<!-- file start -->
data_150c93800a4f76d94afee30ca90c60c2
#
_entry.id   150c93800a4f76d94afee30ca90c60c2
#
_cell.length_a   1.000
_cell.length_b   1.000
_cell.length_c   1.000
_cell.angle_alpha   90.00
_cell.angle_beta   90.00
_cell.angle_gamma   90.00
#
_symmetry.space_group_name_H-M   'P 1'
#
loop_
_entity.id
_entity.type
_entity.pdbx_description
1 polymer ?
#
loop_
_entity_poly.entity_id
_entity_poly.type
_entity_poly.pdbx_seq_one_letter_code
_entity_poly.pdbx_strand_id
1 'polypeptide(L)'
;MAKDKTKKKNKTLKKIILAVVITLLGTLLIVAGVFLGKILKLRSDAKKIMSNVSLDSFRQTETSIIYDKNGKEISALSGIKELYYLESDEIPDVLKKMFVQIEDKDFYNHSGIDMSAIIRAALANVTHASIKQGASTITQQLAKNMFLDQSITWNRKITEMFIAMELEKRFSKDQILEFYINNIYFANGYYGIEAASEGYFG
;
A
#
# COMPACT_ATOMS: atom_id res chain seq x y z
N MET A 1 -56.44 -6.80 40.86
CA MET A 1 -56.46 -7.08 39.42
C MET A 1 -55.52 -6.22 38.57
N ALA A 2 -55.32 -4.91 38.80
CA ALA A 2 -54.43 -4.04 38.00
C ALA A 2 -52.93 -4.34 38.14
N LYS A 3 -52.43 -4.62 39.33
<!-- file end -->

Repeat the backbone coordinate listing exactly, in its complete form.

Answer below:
data_150c93800a4f76d94afee30ca90c60c2
#
_entry.id   150c93800a4f76d94afee30ca90c60c2
#
_cell.length_a   1.000
_cell.length_b   1.000
_cell.length_c   1.000
_cell.angle_alpha   90.00
_cell.angle_beta   90.00
_cell.angle_gamma   90.00
#
_symmetry.space_group_name_H-M   'P 1'
#
loop_
_entity.id
_entity.type
_entity.pdbx_description
1 polymer ?
#
loop_
_entity_poly.entity_id
_entity_poly.type
_entity_poly.pdbx_seq_one_letter_code
_entity_poly.pdbx_strand_id
1 'polypeptide(L)'
;MAKDKTKKKNKTLKKIILAVVITLLGTLLIVAGVFLGKILKLRSDAKKIMSNVSLDSFRQTETSIIYDKNGKEISALSGIKELYYLESDEIPDVLKKMFVQIEDKDFYNHSGIDMSAIIRAALANVTHASIKQGASTITQQLAKNMFLDQSITWNRKITEMFIAMELEKRFSKDQILEFYINNIYFANGYYGIEAASEGYFG
;
A
#
# COMPACT_ATOMS: atom_id res chain seq x y z
N MET A 1 -56.44 -6.80 40.86
CA MET A 1 -56.46 -7.08 39.42
C MET A 1 -55.52 -6.22 38.57
N ALA A 2 -55.32 -4.91 38.80
CA ALA A 2 -54.43 -4.04 38.00
C ALA A 2 -52.93 -4.34 38.14
N LYS A 3 -52.43 -4.62 39.33